I would have liked to call this piece “A Gay Man’s Guide to the 10 Best Songs to Listen to While Doing Housework,” but since it is very hard to hear music over a vacuum cleaner, I have created this list to accompany the most quiet of household tasks, the dreary, dreaded, dolorous and thoroughly disagreeable removal of dust. Intuitively, a gay man understands that to dust well requires not only the right tunes, but a musical approach to the physical task itself. A short list of dusting moves any gay house cleaner worth his salt must know, would include the theatrical swipe, the broad lunge, the jab, the Tinkerbell (jumping to reach a high object whilst fluttering your dusting sceptor of choice), the around-the world and, perhaps the best-loved of all, the “I can see myself.” Proper gay dusting attire will be addressed in subequent installments.
Regarding housework repertoire, a good dusting song for a gay man should be rousing, anthemic, or highly dramatic and be both musically and lyrically motivating within the context of housework. A successful selection can be uptempo or a ballad but in either case should distract from the onorous work at hand while simultaneously transporting the duster’s imagination someplace else. This special destination—this someplace else—is, of course, highly personal. For me, it is either to a five star hotel in an exotic locale or, even better, to my own imaginary urban aerie where I have staff of people to supervise. In either of these exalted imaginary places, the only thing required of me would be some advance straightening to allow the cleaner access to surfaces or, even better, some casual pointing (as in, I think you missed a spot, or make sure you move the lamp—don’t just dust around it), while I catch up on the phone with an old friend.
Here then, is the first Stargayzing list of songs that will make your dusting responsibilities as effortless and light as a cloud of Febreze wafting across your California King. From my home to yours—with love.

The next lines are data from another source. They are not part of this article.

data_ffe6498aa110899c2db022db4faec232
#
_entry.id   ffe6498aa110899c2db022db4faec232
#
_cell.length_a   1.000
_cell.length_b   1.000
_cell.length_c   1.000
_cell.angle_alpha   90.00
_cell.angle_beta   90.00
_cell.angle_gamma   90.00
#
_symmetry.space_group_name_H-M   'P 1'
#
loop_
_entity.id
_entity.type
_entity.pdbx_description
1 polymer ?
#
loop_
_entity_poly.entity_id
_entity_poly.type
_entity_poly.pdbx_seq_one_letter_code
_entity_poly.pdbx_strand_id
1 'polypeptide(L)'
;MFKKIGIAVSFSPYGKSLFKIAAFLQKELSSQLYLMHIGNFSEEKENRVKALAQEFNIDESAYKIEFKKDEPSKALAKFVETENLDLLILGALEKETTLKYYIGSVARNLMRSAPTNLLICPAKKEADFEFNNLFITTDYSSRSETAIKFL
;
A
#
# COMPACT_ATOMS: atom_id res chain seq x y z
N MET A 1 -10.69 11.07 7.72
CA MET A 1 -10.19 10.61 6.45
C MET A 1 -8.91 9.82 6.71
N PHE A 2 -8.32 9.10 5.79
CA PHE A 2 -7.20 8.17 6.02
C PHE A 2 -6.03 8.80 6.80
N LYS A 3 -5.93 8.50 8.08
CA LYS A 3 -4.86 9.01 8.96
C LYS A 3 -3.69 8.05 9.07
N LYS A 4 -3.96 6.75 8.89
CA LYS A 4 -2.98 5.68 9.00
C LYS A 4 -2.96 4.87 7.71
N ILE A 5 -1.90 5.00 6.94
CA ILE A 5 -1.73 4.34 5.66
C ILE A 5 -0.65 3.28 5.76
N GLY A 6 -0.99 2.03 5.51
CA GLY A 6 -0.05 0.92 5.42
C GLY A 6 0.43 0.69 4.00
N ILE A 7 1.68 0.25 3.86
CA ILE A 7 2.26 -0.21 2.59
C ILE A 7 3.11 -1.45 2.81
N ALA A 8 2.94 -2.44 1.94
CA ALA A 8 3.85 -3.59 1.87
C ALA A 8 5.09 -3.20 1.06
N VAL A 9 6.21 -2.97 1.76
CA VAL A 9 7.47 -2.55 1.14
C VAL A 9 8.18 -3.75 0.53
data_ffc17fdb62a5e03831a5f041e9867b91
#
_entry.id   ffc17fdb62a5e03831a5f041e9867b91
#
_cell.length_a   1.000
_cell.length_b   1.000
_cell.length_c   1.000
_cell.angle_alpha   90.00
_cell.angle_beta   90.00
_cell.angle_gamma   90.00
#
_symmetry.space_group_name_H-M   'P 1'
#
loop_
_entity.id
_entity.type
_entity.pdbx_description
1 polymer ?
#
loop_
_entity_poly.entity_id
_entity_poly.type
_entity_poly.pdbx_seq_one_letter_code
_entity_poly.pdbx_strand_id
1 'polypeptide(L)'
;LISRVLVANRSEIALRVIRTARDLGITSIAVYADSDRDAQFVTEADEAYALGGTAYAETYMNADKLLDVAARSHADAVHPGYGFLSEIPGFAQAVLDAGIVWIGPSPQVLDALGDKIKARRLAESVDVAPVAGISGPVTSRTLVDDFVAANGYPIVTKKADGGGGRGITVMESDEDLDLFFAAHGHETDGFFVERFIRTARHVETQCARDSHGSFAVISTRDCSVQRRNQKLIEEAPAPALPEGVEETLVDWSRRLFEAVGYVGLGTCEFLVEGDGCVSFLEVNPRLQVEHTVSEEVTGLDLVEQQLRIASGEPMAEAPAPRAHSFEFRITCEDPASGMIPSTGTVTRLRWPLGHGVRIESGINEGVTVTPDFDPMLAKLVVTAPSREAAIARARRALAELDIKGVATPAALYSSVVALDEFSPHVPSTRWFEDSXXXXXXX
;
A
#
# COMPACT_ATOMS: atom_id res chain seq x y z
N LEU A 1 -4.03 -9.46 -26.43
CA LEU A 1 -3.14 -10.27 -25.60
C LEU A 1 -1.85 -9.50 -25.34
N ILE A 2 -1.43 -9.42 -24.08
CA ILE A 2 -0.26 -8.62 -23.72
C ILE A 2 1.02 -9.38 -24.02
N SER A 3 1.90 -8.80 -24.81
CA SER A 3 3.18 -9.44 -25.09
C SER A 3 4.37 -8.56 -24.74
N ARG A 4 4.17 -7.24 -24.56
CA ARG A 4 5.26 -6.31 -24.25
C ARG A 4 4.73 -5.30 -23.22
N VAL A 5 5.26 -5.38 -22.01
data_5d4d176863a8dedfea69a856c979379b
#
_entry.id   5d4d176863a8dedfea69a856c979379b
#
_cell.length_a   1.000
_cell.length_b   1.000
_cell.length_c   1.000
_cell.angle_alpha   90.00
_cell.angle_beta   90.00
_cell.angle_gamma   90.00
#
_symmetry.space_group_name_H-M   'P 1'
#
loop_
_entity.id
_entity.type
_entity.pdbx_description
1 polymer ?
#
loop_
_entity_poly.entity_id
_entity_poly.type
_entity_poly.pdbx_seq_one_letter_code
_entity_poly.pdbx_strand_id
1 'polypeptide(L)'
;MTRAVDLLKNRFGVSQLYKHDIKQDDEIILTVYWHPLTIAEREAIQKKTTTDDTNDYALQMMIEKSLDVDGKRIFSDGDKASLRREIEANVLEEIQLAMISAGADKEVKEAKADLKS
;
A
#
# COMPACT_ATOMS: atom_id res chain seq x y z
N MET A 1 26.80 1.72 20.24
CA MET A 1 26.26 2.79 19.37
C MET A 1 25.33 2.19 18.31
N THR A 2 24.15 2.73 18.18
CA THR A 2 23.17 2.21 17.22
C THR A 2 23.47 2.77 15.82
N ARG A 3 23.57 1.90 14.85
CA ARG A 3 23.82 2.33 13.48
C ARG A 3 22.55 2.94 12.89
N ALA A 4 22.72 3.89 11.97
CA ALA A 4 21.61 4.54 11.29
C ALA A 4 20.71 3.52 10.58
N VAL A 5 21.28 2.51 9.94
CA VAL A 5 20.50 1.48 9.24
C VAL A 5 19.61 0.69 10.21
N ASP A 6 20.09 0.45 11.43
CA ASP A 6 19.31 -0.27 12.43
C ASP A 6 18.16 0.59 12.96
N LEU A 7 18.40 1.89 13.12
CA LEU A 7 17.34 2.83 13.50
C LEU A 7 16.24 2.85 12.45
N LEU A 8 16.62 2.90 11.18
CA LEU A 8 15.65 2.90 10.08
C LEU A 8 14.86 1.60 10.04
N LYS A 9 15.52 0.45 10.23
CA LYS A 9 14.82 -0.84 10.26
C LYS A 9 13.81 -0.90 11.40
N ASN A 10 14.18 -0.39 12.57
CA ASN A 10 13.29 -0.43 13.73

Oh the ’80s were so great for this kind of biblical, sonic, schmaltz. Though any Jim Steinman production is great for housework—one could easily make a strong argument for any of his work with Meatloaf, Celine Dion, or even Air Supply—I opted to lead with what may, in fact, be his most bombastic record ever, Bonnie Tyler’s “Holding Out for a Hero.” If you are at all familiar with Steinman’s approach, you know that this is not a small statement. Mr. Steinman was fortunate enough to have his record of “Holding Out for a Hero” included on the Footloose soundtrack, which ensured a major payday for him and the song’s co-writer, the estimable Dean Pitchford (who also co-wrote the film’s title song, as well as Deniece Williams’ “Let’s Hear it for the Boy.”)
“Holding Out for a Hero” is so over-the-top that when it came time to shoot the video, it was, apparently, determined that the only visual capable of supporting the operatic intensity of Steinman’s studio wizardry was to put the Welsh songbird on top of the Grand Canyon. The resulting clip conjurs Clash of the Titan-level drama; one half expects Zeus to reach down from the heavens to deposit a hero at Bonnie’s feet. It is hard to think of another record in any genre released since 1984 that comes close to matching “Holding Out for a Hero” for turbo-charged Sturm und Drang. It remains for me, the crack cocaine of diva pop.